In the next 15 years the G7 want to free 500 million people from hunger and malnutrition, but ‘with partners’. That is the outcome of the Elmau communiqué. “There is now a concrete goal in the room, one that the G7 have committed to long-term. However, the statement must then be followed by actions”, says Ulrich Post, Head of Policy and External Relations at Welthungerhilfe. “This includes strengthening the rights of smallfarmers, creating income opportunities in rural regions and giving more support to ecological farming methods.”
The German federal government had been campaigning for a G7 initiative on fighting hunger, the development ministry in particular had pursued it with great determination. The original goal was, however, significantly more ambitious than the outcome displayed. “It is very disappointing that the language was watered down to such an extent. Despite this, it is still an opportunity for us to keep reminding the G7 of their own intentions over the next few years. The text must be quickly underpinned by a concrete and binding action plan, financial commitments and accountability mechanism. This is what we will be campaigning for,” says Post.
The G7 must not be allowed to use the ‘partners’ referred to in the communiqué as an alibi to avoid their responsibility. Together, they still make up half of the global economy and must thus make a correspondingly large contribution.
Statements fall short if they are not backed up with financial resources.
In contrast to depictions from the G7, development funds set aside for food security have been sinking continuously since 2010. If the G7 actually want to make their fair contribution to a world without hunger by 2030, they must more than triple their activities in this area. Private investments alone are not enough and must not be allowed to serve as a replacement for public funds.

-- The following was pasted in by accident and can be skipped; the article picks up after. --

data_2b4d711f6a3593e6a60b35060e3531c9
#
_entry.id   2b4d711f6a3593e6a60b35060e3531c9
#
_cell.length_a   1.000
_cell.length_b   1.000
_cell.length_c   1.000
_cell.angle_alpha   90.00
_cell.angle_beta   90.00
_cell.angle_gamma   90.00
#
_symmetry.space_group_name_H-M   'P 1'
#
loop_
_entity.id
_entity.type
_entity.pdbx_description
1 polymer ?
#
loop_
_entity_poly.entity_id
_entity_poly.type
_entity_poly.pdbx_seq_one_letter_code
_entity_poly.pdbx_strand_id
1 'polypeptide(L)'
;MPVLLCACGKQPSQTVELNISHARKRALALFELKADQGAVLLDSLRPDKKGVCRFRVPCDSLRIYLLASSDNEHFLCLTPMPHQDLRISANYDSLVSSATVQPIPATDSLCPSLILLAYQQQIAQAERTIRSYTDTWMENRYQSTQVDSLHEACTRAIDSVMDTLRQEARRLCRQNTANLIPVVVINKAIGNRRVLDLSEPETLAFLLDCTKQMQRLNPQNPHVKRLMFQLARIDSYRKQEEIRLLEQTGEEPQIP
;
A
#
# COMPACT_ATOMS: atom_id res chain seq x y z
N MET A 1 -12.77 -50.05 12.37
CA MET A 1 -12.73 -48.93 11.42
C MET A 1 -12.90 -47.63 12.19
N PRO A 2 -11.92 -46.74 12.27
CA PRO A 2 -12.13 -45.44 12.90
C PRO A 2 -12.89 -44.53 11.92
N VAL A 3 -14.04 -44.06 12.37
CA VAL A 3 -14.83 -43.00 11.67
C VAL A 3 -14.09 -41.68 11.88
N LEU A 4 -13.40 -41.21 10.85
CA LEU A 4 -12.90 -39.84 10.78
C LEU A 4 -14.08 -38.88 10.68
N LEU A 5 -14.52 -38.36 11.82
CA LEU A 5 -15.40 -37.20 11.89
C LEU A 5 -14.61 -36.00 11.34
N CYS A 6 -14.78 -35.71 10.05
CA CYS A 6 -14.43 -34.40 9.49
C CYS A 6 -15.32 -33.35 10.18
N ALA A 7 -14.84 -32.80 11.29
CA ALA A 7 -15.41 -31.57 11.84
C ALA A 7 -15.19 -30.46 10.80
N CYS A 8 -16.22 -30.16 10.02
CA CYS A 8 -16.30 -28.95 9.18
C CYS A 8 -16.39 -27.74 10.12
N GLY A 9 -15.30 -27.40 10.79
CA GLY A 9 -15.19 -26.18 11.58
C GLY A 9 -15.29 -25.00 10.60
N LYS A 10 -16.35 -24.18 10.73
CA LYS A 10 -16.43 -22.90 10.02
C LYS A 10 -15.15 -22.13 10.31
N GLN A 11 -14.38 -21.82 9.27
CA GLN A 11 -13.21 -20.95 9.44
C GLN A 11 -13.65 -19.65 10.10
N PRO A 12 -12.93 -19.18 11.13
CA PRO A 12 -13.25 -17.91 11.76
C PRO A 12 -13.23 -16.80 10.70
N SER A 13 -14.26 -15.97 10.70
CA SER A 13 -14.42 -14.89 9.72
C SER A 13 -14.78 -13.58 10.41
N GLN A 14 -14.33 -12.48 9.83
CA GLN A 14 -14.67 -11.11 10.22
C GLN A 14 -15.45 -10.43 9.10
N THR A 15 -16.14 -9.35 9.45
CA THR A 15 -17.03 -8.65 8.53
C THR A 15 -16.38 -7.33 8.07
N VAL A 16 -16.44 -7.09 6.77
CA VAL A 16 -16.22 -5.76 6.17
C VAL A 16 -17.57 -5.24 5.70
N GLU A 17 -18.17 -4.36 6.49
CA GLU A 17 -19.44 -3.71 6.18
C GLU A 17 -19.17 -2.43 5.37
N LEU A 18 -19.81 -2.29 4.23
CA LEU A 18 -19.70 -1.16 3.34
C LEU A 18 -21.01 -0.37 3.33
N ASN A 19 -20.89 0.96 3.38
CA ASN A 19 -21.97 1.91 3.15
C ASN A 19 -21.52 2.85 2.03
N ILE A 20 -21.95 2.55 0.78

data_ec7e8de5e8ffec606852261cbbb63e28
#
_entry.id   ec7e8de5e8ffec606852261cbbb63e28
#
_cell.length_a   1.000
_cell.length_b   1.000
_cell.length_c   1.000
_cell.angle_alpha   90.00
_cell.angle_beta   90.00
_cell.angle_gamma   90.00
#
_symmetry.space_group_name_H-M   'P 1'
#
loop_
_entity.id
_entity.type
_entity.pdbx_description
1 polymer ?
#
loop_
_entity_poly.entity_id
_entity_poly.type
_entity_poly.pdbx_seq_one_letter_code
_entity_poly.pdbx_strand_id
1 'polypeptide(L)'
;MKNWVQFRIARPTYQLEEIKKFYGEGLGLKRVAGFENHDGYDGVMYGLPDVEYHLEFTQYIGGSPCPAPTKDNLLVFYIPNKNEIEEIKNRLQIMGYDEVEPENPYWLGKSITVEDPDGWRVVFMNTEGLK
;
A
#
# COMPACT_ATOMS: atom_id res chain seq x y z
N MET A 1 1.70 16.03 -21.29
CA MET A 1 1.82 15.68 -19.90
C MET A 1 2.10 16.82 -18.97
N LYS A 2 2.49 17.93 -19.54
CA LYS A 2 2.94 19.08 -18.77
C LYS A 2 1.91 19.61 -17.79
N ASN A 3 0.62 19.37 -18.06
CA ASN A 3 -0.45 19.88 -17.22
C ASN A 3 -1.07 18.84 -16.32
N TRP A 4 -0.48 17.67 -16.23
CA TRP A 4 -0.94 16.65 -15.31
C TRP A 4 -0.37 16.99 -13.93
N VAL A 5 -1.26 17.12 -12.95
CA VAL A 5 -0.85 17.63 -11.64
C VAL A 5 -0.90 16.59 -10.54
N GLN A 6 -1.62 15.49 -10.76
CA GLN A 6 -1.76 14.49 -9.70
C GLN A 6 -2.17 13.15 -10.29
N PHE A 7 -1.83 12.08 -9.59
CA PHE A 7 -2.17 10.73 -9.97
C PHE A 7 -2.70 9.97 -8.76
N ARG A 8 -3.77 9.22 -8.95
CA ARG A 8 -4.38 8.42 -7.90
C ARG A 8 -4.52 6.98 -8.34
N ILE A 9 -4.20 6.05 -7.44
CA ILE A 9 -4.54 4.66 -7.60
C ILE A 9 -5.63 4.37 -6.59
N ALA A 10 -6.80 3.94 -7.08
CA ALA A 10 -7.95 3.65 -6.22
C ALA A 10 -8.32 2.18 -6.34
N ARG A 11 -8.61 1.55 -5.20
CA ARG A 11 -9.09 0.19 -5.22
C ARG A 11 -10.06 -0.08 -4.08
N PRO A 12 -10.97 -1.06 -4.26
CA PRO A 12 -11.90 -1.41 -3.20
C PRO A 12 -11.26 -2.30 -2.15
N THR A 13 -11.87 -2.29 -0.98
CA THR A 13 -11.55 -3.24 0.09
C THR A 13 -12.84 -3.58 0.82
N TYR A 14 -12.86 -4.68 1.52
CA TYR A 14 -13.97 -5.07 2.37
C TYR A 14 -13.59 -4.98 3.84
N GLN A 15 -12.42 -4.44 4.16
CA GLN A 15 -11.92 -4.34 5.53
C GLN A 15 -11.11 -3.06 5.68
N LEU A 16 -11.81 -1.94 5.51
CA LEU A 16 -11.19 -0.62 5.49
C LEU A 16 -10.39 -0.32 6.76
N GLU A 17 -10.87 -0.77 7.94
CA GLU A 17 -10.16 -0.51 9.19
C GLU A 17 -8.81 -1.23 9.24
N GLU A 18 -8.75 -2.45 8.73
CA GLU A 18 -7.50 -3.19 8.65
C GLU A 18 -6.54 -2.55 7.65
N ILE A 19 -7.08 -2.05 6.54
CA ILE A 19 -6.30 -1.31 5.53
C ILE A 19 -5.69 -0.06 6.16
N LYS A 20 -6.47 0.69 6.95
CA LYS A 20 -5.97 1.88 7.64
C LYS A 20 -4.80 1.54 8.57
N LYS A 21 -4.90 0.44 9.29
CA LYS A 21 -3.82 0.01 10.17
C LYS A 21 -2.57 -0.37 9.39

“In terms of content, with the Elmau communiqué the G7 are changing course in the right direction. Instead of unilaterally focusing on private investment and production increase, as in previous years, they are also taking other important areas into consideration. Something to be welcomed, in particular, is the support and recognition of the World Food Committee. A genuine move away from ‘business as usual’ has, however, still failed to materialise. Furthermore, it is inconceivable that the human right to food was not mentioned even once”, commented Post.
Globally, there are still 800 million people suffering from hunger. Progress in the fight against hunger is increasingly small. If the current trend continues, it will only be in 2060 that we experience a world without hunger – and, thus, the adopted objective will miss its target by more than 30 years.
Welthungerhilfe is one of the largest private aid organisations in Germany; politically independent and non-denominational. It is fighting for ‘Zero Hunger by 2030’. Since its establishment, more than 8,500 overseas projects in 70 countries have been supported with 3.27 billion euros. Welthungerhilfe works on the basic principle of help for self-help: from rapid disaster relief to reconstruction and long-term development cooperation projects with national and international partner organisations
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